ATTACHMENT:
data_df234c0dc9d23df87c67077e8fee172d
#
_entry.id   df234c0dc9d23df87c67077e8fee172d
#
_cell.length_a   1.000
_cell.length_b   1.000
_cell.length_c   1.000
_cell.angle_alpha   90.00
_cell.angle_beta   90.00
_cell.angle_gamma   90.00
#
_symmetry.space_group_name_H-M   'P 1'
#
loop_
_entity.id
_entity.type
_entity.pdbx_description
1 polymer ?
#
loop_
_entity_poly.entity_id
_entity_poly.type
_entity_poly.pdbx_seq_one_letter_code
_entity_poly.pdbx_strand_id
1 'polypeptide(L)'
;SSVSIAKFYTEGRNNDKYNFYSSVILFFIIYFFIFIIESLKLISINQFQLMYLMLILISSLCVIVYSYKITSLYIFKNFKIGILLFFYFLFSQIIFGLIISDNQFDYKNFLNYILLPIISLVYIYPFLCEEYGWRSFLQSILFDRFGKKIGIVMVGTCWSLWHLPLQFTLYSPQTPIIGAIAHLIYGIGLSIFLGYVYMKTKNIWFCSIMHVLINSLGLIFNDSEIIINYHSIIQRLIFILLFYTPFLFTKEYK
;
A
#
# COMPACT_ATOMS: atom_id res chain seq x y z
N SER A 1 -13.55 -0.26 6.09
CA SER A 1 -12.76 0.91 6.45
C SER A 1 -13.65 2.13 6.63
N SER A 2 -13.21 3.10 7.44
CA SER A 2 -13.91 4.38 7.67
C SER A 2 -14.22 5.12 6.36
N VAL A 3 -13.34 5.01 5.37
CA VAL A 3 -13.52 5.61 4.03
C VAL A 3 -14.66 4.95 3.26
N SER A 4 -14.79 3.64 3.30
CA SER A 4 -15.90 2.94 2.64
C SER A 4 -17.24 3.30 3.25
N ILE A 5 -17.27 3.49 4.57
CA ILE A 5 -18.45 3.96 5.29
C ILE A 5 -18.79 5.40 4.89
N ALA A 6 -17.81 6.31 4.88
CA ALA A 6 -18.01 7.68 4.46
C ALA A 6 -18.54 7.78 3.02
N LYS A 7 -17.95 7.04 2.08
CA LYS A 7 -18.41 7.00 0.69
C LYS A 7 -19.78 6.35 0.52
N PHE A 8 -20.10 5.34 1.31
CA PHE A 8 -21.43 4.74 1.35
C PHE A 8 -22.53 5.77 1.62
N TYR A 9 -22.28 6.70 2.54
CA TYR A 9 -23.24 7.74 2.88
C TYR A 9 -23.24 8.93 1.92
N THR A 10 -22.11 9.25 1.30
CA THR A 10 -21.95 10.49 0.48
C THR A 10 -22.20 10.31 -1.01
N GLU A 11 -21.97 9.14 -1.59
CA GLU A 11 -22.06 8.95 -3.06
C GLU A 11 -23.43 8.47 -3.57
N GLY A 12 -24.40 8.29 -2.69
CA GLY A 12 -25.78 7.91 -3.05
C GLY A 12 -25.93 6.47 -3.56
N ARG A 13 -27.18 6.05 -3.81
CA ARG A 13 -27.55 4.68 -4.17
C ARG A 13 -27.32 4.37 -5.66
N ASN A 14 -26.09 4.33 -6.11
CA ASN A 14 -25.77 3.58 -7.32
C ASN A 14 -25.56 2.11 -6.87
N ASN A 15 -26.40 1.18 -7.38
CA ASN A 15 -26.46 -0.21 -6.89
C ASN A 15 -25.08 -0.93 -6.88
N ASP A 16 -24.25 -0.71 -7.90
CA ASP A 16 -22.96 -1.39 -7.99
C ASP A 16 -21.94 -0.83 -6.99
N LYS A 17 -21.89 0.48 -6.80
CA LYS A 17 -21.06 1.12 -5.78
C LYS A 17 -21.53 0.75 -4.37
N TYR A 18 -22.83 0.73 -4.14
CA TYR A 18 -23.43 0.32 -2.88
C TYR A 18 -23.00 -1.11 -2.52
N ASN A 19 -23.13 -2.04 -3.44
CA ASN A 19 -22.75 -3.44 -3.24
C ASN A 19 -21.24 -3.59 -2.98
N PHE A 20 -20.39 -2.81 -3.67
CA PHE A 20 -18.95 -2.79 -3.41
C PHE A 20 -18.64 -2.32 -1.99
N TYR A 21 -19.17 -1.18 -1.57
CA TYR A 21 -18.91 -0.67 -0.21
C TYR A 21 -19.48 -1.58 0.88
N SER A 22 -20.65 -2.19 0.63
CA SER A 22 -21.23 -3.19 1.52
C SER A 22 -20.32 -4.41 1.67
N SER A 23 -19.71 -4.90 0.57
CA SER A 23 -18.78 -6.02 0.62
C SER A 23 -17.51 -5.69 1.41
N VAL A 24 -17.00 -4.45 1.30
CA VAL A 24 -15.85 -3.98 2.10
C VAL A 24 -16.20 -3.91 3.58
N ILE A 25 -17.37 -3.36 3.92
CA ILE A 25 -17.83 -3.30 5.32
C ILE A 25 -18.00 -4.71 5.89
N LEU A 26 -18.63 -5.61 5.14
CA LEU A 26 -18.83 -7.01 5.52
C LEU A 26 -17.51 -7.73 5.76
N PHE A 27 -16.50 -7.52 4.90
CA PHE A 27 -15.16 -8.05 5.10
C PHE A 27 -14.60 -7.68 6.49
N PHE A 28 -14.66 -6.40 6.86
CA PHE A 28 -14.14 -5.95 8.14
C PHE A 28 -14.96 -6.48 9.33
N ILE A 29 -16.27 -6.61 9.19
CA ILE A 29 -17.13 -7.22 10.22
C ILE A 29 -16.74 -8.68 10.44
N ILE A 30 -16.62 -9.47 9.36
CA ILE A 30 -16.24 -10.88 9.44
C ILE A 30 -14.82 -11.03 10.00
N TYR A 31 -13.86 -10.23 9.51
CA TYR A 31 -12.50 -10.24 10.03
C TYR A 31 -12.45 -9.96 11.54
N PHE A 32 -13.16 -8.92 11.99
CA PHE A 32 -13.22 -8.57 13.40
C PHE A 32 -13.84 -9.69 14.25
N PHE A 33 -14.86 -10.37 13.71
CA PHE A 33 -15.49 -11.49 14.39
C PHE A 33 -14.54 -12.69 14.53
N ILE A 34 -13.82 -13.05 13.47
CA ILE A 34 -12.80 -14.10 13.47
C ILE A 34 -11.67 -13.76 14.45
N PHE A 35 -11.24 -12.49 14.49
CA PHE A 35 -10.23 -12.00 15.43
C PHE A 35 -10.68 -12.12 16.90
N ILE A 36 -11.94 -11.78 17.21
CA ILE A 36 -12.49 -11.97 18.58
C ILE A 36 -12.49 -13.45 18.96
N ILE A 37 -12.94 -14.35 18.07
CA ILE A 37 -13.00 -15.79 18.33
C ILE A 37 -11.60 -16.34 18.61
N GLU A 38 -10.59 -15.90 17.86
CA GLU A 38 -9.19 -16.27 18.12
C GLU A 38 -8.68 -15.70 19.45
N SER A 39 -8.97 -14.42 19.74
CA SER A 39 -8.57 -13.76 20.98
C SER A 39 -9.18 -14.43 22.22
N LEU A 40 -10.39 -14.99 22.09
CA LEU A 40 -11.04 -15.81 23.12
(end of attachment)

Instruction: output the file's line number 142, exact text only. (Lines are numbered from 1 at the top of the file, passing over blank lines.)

N GLU A 38 -10.59 -15.90 17.86